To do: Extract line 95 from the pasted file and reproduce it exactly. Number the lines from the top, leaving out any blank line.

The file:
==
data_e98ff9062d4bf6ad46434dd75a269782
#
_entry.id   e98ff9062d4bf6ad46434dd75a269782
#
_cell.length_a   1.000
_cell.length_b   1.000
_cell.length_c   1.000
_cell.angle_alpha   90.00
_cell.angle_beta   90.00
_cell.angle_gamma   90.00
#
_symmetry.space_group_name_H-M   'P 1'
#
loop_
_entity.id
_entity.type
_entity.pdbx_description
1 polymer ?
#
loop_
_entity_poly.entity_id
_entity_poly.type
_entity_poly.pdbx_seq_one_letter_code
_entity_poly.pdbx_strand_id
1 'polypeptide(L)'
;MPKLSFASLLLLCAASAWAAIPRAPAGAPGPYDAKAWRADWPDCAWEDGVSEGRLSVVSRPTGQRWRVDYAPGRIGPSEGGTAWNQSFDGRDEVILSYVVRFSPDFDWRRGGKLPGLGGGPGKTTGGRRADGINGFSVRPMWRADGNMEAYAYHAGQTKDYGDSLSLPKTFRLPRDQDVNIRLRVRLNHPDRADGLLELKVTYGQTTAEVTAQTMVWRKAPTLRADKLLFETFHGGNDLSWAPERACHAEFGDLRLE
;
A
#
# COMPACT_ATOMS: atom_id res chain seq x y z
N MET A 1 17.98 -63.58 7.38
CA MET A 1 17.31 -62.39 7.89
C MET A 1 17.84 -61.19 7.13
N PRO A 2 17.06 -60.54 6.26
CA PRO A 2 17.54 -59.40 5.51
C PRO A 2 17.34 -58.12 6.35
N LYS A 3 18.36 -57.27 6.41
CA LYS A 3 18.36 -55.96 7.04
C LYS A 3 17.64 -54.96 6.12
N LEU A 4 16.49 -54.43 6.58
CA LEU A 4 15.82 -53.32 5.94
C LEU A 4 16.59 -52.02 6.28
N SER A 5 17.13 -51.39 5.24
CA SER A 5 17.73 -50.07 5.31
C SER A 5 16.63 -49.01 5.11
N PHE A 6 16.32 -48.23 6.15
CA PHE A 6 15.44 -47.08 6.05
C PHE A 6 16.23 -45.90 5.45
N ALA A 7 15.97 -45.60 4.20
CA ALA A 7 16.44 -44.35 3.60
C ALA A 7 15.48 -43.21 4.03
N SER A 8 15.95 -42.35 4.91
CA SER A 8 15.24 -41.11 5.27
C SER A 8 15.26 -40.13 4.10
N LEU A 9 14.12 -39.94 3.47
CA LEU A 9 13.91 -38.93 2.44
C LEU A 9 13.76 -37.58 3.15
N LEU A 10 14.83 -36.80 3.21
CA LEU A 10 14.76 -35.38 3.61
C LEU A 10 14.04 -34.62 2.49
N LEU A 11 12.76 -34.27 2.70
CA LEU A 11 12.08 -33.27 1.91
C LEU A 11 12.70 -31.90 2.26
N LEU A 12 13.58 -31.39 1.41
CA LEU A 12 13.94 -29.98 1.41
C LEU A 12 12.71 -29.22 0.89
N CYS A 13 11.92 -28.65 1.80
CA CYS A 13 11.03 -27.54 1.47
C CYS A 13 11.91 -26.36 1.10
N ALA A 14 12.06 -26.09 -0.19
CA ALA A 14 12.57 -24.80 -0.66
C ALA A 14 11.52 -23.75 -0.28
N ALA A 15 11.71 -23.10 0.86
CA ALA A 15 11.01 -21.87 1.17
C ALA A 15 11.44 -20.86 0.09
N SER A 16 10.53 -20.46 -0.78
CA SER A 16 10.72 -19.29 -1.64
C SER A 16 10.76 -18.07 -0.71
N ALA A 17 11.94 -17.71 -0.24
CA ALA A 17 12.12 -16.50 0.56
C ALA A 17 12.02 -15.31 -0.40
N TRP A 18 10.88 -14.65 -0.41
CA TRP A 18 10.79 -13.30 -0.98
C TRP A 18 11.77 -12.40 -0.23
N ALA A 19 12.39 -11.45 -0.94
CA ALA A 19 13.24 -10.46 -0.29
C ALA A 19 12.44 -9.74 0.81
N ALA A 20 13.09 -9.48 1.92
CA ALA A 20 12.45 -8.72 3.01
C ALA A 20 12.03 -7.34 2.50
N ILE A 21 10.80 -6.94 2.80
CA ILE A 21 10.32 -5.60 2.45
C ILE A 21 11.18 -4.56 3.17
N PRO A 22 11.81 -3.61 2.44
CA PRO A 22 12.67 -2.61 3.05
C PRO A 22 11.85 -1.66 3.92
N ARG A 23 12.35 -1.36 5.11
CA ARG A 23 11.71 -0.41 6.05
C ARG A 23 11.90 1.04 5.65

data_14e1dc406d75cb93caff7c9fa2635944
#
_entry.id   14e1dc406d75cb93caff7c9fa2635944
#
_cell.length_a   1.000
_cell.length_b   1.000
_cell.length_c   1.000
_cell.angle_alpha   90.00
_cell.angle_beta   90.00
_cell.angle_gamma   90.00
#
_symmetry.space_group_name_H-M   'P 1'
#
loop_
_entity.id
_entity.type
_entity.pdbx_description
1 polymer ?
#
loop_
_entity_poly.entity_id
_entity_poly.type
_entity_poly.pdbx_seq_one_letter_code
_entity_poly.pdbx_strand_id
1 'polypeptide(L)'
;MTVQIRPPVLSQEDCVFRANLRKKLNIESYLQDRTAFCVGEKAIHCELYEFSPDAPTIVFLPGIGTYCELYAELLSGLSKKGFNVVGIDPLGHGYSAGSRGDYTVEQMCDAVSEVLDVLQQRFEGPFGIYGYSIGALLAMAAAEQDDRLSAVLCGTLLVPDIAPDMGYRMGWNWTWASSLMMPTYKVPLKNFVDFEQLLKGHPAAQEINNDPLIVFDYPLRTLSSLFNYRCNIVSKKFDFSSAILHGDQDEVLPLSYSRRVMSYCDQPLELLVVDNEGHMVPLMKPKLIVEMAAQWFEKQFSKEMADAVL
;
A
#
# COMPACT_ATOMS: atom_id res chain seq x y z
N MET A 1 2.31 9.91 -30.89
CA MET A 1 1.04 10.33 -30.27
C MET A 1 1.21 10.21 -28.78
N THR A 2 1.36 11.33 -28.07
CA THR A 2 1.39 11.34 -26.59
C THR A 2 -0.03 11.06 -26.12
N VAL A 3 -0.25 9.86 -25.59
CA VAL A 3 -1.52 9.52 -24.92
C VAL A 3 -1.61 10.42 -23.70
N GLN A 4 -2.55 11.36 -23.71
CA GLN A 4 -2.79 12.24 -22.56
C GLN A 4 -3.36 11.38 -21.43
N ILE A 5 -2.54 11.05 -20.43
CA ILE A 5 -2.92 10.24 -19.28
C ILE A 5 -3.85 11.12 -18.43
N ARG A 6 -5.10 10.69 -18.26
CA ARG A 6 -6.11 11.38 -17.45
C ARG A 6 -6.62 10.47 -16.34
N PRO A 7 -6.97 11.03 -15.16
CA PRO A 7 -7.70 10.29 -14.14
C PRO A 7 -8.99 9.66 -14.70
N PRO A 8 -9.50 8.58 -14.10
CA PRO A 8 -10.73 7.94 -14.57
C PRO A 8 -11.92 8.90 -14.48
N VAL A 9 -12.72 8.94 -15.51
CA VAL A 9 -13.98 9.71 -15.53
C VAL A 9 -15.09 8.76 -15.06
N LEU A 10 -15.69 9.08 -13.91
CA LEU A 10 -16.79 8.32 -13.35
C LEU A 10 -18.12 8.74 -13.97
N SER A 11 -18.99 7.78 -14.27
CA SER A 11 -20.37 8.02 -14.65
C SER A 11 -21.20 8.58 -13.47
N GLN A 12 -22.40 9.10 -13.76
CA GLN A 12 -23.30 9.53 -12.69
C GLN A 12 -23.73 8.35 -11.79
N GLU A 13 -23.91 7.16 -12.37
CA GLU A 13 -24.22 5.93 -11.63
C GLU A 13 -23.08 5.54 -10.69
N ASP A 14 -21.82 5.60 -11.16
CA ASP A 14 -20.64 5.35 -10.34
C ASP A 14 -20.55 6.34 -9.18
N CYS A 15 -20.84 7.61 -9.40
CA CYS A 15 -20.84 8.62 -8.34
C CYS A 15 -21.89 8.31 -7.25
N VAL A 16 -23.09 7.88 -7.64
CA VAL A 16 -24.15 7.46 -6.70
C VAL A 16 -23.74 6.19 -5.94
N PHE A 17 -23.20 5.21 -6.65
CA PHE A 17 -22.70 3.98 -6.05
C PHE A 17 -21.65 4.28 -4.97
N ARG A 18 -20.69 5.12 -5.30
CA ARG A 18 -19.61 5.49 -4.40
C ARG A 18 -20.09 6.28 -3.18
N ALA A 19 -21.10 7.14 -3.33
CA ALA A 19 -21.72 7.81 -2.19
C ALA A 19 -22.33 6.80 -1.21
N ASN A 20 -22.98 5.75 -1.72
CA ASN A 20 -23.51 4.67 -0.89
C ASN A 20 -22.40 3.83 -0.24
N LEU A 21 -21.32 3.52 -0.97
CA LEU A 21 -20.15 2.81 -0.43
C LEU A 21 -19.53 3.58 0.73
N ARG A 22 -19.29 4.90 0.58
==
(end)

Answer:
CA PRO A 22 12.67 -2.61 3.05